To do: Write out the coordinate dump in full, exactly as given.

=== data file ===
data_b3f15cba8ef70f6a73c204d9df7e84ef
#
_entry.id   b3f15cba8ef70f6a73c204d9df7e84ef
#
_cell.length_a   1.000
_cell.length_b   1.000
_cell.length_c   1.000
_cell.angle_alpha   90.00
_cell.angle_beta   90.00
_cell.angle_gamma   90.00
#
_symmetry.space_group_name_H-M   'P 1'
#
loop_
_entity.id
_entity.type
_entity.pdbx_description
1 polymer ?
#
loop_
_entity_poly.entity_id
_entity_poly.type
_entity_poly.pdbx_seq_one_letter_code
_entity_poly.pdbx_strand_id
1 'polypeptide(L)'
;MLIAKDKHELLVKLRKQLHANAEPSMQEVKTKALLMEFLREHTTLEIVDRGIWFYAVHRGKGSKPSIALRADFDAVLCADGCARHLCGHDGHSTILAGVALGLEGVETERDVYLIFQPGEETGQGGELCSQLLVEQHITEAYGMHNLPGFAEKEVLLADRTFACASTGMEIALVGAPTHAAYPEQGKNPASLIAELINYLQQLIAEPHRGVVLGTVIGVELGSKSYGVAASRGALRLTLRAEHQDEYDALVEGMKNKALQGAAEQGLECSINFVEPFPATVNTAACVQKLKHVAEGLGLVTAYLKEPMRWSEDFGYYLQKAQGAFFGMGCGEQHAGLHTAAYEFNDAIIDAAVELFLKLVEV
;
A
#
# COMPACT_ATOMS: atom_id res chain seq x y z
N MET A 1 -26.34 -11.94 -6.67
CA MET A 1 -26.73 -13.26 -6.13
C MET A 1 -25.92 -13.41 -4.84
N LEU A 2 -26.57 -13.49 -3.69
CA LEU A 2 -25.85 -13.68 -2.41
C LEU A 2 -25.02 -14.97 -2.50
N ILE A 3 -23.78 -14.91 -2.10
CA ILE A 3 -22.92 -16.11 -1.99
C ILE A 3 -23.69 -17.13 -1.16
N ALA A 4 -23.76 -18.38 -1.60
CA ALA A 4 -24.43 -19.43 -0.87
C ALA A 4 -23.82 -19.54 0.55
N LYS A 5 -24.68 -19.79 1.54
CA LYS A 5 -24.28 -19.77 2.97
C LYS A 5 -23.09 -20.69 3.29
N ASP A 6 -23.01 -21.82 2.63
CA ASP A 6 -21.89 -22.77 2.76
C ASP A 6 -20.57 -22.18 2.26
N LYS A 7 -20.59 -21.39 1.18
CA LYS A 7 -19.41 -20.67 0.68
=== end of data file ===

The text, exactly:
data_b3f15cba8ef70f6a73c204d9df7e84ef
#
_entry.id   b3f15cba8ef70f6a73c204d9df7e84ef
#
_cell.length_a   1.000
_cell.length_b   1.000
_cell.length_c   1.000
_cell.angle_alpha   90.00
_cell.angle_beta   90.00
_cell.angle_gamma   90.00
#
_symmetry.space_group_name_H-M   'P 1'
#
loop_
_entity.id
_entity.type
_entity.pdbx_description
1 polymer ?
#
loop_
_entity_poly.entity_id
_entity_poly.type
_entity_poly.pdbx_seq_one_letter_code
_entity_poly.pdbx_strand_id
1 'polypeptide(L)'
;MLIAKDKHELLVKLRKQLHANAEPSMQEVKTKALLMEFLREHTTLEIVDRGIWFYAVHRGKGSKPSIALRADFDAVLCADGCARHLCGHDGHSTILAGVALGLEGVETERDVYLIFQPGEETGQGGELCSQLLVEQHITEAYGMHNLPGFAEKEVLLADRTFACASTGMEIALVGAPTHAAYPEQGKNPASLIAELINYLQQLIAEPHRGVVLGTVIGVELGSKSYGVAASRGALRLTLRAEHQDEYDALVEGMKNKALQGAAEQGLECSINFVEPFPATVNTAACVQKLKHVAEGLGLVTAYLKEPMRWSEDFGYYLQKAQGAFFGMGCGEQHAGLHTAAYEFNDAIIDAAVELFLKLVEV
;
A
#
# COMPACT_ATOMS: atom_id res chain seq x y z
N MET A 1 -26.34 -11.94 -6.67
CA MET A 1 -26.73 -13.26 -6.13
C MET A 1 -25.92 -13.41 -4.84
N LEU A 2 -26.57 -13.49 -3.69
CA LEU A 2 -25.85 -13.68 -2.41
C LEU A 2 -25.02 -14.97 -2.50
N ILE A 3 -23.78 -14.91 -2.10
CA ILE A 3 -22.92 -16.11 -1.99
C ILE A 3 -23.69 -17.13 -1.16
N ALA A 4 -23.76 -18.38 -1.60
CA ALA A 4 -24.43 -19.43 -0.87
C ALA A 4 -23.82 -19.54 0.55
N LYS A 5 -24.68 -19.79 1.54
CA LYS A 5 -24.28 -19.77 2.97
C LYS A 5 -23.09 -20.69 3.29
N ASP A 6 -23.01 -21.82 2.63
CA ASP A 6 -21.89 -22.77 2.76
C ASP A 6 -20.57 -22.18 2.26
N LYS A 7 -20.59 -21.39 1.18
CA LYS A 7 -19.41 -20.67 0.68